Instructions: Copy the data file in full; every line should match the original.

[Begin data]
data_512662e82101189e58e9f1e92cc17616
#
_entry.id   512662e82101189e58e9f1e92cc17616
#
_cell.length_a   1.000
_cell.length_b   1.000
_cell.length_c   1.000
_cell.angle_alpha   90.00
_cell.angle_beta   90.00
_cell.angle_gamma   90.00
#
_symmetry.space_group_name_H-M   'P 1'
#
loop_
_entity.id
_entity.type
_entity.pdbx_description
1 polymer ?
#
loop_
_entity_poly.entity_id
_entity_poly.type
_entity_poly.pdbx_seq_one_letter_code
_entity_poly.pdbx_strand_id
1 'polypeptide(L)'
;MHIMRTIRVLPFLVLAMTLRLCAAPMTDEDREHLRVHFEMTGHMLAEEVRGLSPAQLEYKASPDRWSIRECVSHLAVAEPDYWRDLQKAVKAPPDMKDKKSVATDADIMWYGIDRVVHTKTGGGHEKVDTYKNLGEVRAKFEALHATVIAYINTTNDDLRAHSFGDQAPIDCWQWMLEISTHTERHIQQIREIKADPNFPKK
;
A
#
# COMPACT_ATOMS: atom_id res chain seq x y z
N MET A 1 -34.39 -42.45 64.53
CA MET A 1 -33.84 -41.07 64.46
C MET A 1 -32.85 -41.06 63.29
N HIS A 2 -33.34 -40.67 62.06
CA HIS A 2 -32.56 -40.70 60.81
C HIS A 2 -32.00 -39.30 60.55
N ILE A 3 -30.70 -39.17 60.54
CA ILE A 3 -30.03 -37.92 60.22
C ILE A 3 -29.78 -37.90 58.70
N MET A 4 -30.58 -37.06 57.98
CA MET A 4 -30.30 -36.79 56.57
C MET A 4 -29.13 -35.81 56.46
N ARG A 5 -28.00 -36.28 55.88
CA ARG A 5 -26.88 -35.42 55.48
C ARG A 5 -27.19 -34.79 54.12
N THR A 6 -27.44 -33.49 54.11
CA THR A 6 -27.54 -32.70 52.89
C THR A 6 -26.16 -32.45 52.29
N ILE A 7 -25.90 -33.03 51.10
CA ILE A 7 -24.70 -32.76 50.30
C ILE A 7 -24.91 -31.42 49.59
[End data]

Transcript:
data_512662e82101189e58e9f1e92cc17616
#
_entry.id   512662e82101189e58e9f1e92cc17616
#
_cell.length_a   1.000
_cell.length_b   1.000
_cell.length_c   1.000
_cell.angle_alpha   90.00
_cell.angle_beta   90.00
_cell.angle_gamma   90.00
#
_symmetry.space_group_name_H-M   'P 1'
#
loop_
_entity.id
_entity.type
_entity.pdbx_description
1 polymer ?
#
loop_
_entity_poly.entity_id
_entity_poly.type
_entity_poly.pdbx_seq_one_letter_code
_entity_poly.pdbx_strand_id
1 'polypeptide(L)'
;MHIMRTIRVLPFLVLAMTLRLCAAPMTDEDREHLRVHFEMTGHMLAEEVRGLSPAQLEYKASPDRWSIRECVSHLAVAEPDYWRDLQKAVKAPPDMKDKKSVATDADIMWYGIDRVVHTKTGGGHEKVDTYKNLGEVRAKFEALHATVIAYINTTNDDLRAHSFGDQAPIDCWQWMLEISTHTERHIQQIREIKADPNFPKK
;
A
#
# COMPACT_ATOMS: atom_id res chain seq x y z
N MET A 1 -34.39 -42.45 64.53
CA MET A 1 -33.84 -41.07 64.46
C MET A 1 -32.85 -41.06 63.29
N HIS A 2 -33.34 -40.67 62.06
CA HIS A 2 -32.56 -40.70 60.81
C HIS A 2 -32.00 -39.30 60.55
N ILE A 3 -30.70 -39.17 60.54
CA ILE A 3 -30.03 -37.92 60.22
C ILE A 3 -29.78 -37.90 58.70
N MET A 4 -30.58 -37.06 57.98
CA MET A 4 -30.30 -36.79 56.57
C MET A 4 -29.13 -35.81 56.46
N ARG A 5 -28.00 -36.28 55.88
CA ARG A 5 -26.88 -35.42 55.48
C ARG A 5 -27.19 -34.79 54.12
N THR A 6 -27.44 -33.49 54.11
CA THR A 6 -27.54 -32.70 52.89
C THR A 6 -26.16 -32.45 52.29
N ILE A 7 -25.90 -33.03 51.10
CA ILE A 7 -24.70 -32.76 50.30
C ILE A 7 -24.91 -31.42 49.59